Work Life Balance

Birth doesn’t happen on schedule. When you’re working in a client-centred profession like midwifery, unpredictable working hours come with the territory. This can create a challenge for midwives seeking a robust work life balance, particularly for those midwives who have families with dependents, or where they are the primary or sole income earner for their household. Some resources midwives use to work through these challenges:

  • Lifeworks. All AOM members can access 24/7support from Lifeworks. They can provide support for everything from finding a plumber in your area to securing a referral to a psychotherapist.
  • AOM On-Call. If the real source of your stress is a conflict within your practice, for example, you can get free support advice 24/7 from the AOM On-Call team.
  • Changing the nature of their work. For some midwives, the solution has been to change the nature of their work to suit both their needs and those of their communities. From the Spring 2015 issue of Ontario Midwife:

Although Stephanie Crouch is not providing midwifery services, she’s still bringing the principles and benefits of midwifery to a whole new group of women in her community. Currently working for an OB/GYN, Crouch provides some postpartum and well-woman care, while also running a pessary clinic for senior patients. Pessaries are used to treat incontinence and uterine prolapse for women in their childbearing years and beyond.

Though quite different from midwifery, Crouch finds her work at the clinic infinitely gratifying. Running appointments that allow time for discussion, getting to understand the patients’ concerns and forming relationships all benefit the women who come under Crouch’s care. Being fitted for a pessary can be physically uncomfortable, not to mention embarrassing for some patients, Crouch says. But getting to know her patients and taking a midwifery approach helps.

“[Women] feel comfortable coming to see me even if the procedure itself isn’t the most pleasant thing. I feel really good about that part of what I’m doing,” says Crouch.

Crouch works under a college- approved alternate practice arrangement (APA), outside of the traditional model and scope of midwifery. APAs require approval from the College of Midwives of Ontario and must serve the needs of the community. For example, Toronto midwife Jay MacGillivray has a CMO-approved APA that exempts her from providing home birth services because her HIV- positive clients give birth only in hospital.

Crouch began looking for new ways to practice several years ago when her partner fell ill and the demands of on-call work, paired with caring for her partner and small children, became too difficult to manage. She heard a local doctor was seeking help with the pessary clinic, and things quickly fell into place. Obstetrician Kim Rogers thought Crouch’s hands-on midwifery skills made her an ideal candidate for the position, while Crouch was looking for work that would allow her to continue to use her midwifery skills and training. “So it was fortuitous that Dr. Rogers was looking and I was looking,” Crouch says.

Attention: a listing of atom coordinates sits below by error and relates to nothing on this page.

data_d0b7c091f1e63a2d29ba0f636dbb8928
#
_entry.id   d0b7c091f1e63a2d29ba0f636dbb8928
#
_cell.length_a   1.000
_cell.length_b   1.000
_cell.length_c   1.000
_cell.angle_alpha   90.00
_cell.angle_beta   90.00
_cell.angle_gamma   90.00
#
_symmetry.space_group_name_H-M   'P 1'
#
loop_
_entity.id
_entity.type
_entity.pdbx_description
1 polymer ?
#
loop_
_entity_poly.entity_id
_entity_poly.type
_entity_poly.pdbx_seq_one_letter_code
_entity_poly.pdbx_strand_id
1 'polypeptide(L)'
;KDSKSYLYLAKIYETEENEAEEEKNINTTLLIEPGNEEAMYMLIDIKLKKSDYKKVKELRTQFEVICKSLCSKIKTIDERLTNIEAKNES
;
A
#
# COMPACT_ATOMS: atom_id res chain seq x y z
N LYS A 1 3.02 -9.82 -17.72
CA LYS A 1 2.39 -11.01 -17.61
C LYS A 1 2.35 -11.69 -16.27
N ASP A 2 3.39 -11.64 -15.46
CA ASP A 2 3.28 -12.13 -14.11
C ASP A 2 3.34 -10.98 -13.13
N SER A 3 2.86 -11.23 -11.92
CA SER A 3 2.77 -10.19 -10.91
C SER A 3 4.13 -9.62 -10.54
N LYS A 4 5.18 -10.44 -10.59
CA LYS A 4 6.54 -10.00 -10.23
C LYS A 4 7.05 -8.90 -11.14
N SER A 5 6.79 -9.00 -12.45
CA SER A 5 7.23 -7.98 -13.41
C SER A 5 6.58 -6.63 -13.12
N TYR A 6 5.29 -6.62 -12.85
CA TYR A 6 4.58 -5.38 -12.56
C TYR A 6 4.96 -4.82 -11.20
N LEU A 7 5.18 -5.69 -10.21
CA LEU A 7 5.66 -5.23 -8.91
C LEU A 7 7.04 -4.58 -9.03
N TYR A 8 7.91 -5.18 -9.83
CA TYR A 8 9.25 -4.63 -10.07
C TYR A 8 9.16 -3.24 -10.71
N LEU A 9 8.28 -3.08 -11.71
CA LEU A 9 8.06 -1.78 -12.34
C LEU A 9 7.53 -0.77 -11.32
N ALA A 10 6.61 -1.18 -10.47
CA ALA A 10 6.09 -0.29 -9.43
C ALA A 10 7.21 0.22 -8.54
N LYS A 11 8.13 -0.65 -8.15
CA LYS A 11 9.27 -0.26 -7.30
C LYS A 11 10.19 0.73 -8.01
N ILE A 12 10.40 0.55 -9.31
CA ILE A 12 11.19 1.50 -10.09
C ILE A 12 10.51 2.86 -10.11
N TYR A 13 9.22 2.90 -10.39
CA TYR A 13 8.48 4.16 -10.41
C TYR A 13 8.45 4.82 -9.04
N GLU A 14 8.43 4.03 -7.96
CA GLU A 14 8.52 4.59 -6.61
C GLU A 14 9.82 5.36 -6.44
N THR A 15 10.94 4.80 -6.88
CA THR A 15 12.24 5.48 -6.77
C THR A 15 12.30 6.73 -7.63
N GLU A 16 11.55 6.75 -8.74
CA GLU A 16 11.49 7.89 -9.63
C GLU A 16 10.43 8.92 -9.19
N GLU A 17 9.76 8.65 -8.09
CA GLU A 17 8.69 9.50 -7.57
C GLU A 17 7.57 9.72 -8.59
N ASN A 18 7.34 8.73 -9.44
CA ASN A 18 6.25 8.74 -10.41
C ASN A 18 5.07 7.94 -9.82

Crouch’s arrangement required the coordination of a few key pieces, including insurance coverage. “The AOM looked at what Stephanie wanted to do in the community, and we saw the gap that this work would fill. We were happy to work with HIROC to facilitate the right kind of insurance that would meet her needs,” says Bobbi Soderstrom, insurance and claims advisor at the AOM.

While the arrangement has helped Crouch’s personal situation, it also meets an important need in the community, she says. Wait-list times to see Dr. Rogers were sitting at two years before Crouch took over running much of the pessary clinic. With Crouch now dedicated to seeing those patients, women are receiving care faster from both the physician – whose time is freed up to address those on the wait list – and by Crouch, who can more easily fit in last-minute appointments.

Crouch acknowledges that only being able to perform delegated acts under Dr. Rogers’s authority has been a challenging element of her new work arrangement. But the independence she’s gained in running the pessary clinic has provided a lot of satisfaction. Crouch says she misses delivering babies and does see a time when she can come back to providing full midwifery care, if the right arrangement became available and if she could continue to work with the pessary clinic.